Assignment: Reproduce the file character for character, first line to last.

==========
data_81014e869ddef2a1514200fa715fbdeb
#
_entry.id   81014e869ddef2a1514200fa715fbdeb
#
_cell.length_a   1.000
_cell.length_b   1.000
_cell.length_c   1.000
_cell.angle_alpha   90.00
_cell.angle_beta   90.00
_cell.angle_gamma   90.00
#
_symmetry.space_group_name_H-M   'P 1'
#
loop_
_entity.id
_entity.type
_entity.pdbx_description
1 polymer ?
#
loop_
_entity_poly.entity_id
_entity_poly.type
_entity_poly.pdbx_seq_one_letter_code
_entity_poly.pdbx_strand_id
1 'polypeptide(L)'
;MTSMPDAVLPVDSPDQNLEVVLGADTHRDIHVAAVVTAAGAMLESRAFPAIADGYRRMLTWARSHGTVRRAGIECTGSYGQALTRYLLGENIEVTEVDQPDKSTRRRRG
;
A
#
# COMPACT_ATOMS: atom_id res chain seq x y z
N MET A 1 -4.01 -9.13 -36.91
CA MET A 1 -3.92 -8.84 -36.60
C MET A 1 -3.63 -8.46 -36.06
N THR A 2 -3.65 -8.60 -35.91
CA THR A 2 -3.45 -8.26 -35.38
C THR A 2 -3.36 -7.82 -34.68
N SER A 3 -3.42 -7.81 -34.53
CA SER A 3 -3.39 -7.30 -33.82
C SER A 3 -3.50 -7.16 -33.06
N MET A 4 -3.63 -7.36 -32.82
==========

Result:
data_81014e869ddef2a1514200fa715fbdeb
#
_entry.id   81014e869ddef2a1514200fa715fbdeb
#
_cell.length_a   1.000
_cell.length_b   1.000
_cell.length_c   1.000
_cell.angle_alpha   90.00
_cell.angle_beta   90.00
_cell.angle_gamma   90.00
#
_symmetry.space_group_name_H-M   'P 1'
#
loop_
_entity.id
_entity.type
_entity.pdbx_description
1 polymer ?
#
loop_
_entity_poly.entity_id
_entity_poly.type
_entity_poly.pdbx_seq_one_letter_code
_entity_poly.pdbx_strand_id
1 'polypeptide(L)'
;MTSMPDAVLPVDSPDQNLEVVLGADTHRDIHVAAVVTAAGAMLESRAFPAIADGYRRMLTWARSHGTVRRAGIECTGSYGQALTRYLLGENIEVTEVDQPDKSTRRRRG
;
A
#
# COMPACT_ATOMS: atom_id res chain seq x y z
N MET A 1 -4.01 -9.13 -36.91
CA MET A 1 -3.92 -8.84 -36.60
C MET A 1 -3.63 -8.46 -36.06
N THR A 2 -3.65 -8.60 -35.91
CA THR A 2 -3.45 -8.26 -35.38
C THR A 2 -3.36 -7.82 -34.68
N SER A 3 -3.42 -7.81 -34.53
CA SER A 3 -3.39 -7.30 -33.82
C SER A 3 -3.50 -7.16 -33.06
N MET A 4 -3.63 -7.36 -32.82